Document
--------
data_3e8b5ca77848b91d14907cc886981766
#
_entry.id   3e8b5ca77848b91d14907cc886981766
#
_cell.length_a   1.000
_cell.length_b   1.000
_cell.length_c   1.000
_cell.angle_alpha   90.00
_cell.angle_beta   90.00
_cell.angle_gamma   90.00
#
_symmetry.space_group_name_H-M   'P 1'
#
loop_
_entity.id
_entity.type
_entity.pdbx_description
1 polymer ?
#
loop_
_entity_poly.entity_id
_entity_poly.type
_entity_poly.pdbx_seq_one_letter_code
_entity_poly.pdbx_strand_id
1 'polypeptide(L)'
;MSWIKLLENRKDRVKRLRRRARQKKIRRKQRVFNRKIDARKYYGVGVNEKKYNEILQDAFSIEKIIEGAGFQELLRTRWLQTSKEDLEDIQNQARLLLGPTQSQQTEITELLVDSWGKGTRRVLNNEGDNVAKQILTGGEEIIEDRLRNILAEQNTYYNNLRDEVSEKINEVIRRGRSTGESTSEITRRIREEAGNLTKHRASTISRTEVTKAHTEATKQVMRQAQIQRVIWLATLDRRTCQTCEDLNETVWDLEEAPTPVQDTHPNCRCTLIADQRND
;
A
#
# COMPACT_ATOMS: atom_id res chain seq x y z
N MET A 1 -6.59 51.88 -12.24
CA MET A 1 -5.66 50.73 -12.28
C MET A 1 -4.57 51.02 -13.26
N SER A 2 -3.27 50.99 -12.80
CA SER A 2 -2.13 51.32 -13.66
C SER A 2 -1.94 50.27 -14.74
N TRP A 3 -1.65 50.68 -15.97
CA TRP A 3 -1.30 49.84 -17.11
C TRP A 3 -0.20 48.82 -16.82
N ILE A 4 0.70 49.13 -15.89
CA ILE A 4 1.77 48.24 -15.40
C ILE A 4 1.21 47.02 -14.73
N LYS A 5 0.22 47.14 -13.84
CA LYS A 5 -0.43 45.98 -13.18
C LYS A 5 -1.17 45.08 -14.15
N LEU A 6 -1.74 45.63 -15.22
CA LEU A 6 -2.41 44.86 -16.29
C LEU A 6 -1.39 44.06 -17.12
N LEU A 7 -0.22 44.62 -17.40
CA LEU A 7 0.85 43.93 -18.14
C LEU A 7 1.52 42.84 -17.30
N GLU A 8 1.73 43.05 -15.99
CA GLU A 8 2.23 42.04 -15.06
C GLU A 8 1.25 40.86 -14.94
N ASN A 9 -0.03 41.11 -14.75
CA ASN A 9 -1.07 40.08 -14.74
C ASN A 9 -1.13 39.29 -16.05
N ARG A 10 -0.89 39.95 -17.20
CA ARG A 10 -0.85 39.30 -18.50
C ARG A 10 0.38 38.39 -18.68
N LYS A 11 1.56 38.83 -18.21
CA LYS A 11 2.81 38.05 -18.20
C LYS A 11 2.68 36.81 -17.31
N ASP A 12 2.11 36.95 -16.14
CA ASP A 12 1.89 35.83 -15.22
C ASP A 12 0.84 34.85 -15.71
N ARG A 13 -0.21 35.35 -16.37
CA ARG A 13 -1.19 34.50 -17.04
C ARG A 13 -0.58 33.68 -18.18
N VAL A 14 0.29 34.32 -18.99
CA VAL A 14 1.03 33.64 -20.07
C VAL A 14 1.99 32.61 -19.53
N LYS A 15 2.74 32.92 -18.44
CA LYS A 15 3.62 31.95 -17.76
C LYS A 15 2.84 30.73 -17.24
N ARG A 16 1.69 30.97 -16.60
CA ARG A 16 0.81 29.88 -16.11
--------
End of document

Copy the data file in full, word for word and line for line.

data_3e8b5ca77848b91d14907cc886981766
#
_entry.id   3e8b5ca77848b91d14907cc886981766
#
_cell.length_a   1.000
_cell.length_b   1.000
_cell.length_c   1.000
_cell.angle_alpha   90.00
_cell.angle_beta   90.00
_cell.angle_gamma   90.00
#
_symmetry.space_group_name_H-M   'P 1'
#
loop_
_entity.id
_entity.type
_entity.pdbx_description
1 polymer ?
#
loop_
_entity_poly.entity_id
_entity_poly.type
_entity_poly.pdbx_seq_one_letter_code
_entity_poly.pdbx_strand_id
1 'polypeptide(L)'
;MSWIKLLENRKDRVKRLRRRARQKKIRRKQRVFNRKIDARKYYGVGVNEKKYNEILQDAFSIEKIIEGAGFQELLRTRWLQTSKEDLEDIQNQARLLLGPTQSQQTEITELLVDSWGKGTRRVLNNEGDNVAKQILTGGEEIIEDRLRNILAEQNTYYNNLRDEVSEKINEVIRRGRSTGESTSEITRRIREEAGNLTKHRASTISRTEVTKAHTEATKQVMRQAQIQRVIWLATLDRRTCQTCEDLNETVWDLEEAPTPVQDTHPNCRCTLIADQRND
;
A
#
# COMPACT_ATOMS: atom_id res chain seq x y z
N MET A 1 -6.59 51.88 -12.24
CA MET A 1 -5.66 50.73 -12.28
C MET A 1 -4.57 51.02 -13.26
N SER A 2 -3.27 50.99 -12.80
CA SER A 2 -2.13 51.32 -13.66
C SER A 2 -1.94 50.27 -14.74
N TRP A 3 -1.65 50.68 -15.97
CA TRP A 3 -1.30 49.84 -17.11
C TRP A 3 -0.20 48.82 -16.82
N ILE A 4 0.70 49.13 -15.89
CA ILE A 4 1.77 48.24 -15.40
C ILE A 4 1.21 47.02 -14.73
N LYS A 5 0.22 47.14 -13.84
CA LYS A 5 -0.43 45.98 -13.18
C LYS A 5 -1.17 45.08 -14.15
N LEU A 6 -1.74 45.63 -15.22
CA LEU A 6 -2.41 44.86 -16.29
C LEU A 6 -1.39 44.06 -17.12
N LEU A 7 -0.22 44.62 -17.40
CA LEU A 7 0.85 43.93 -18.14
C LEU A 7 1.52 42.84 -17.30
N GLU A 8 1.73 43.05 -15.99
CA GLU A 8 2.23 42.04 -15.06
C GLU A 8 1.25 40.86 -14.94
N ASN A 9 -0.03 41.11 -14.75
CA ASN A 9 -1.07 40.08 -14.74
C ASN A 9 -1.13 39.29 -16.05
N ARG A 10 -0.89 39.95 -17.20
CA ARG A 10 -0.85 39.30 -18.50
C ARG A 10 0.38 38.39 -18.68
N LYS A 11 1.56 38.83 -18.21
CA LYS A 11 2.81 38.05 -18.20
C LYS A 11 2.68 36.81 -17.31
N ASP A 12 2.11 36.95 -16.14
CA ASP A 12 1.89 35.83 -15.22
C ASP A 12 0.84 34.85 -15.71
N ARG A 13 -0.21 35.35 -16.37
CA ARG A 13 -1.19 34.50 -17.04
C ARG A 13 -0.58 33.68 -18.18
N VAL A 14 0.29 34.32 -18.99
CA VAL A 14 1.03 33.64 -20.07
C VAL A 14 1.99 32.61 -19.53
N LYS A 15 2.74 32.92 -18.44
CA LYS A 15 3.62 31.95 -17.76
C LYS A 15 2.84 30.73 -17.24
N ARG A 16 1.69 30.97 -16.60
CA ARG A 16 0.81 29.88 -16.11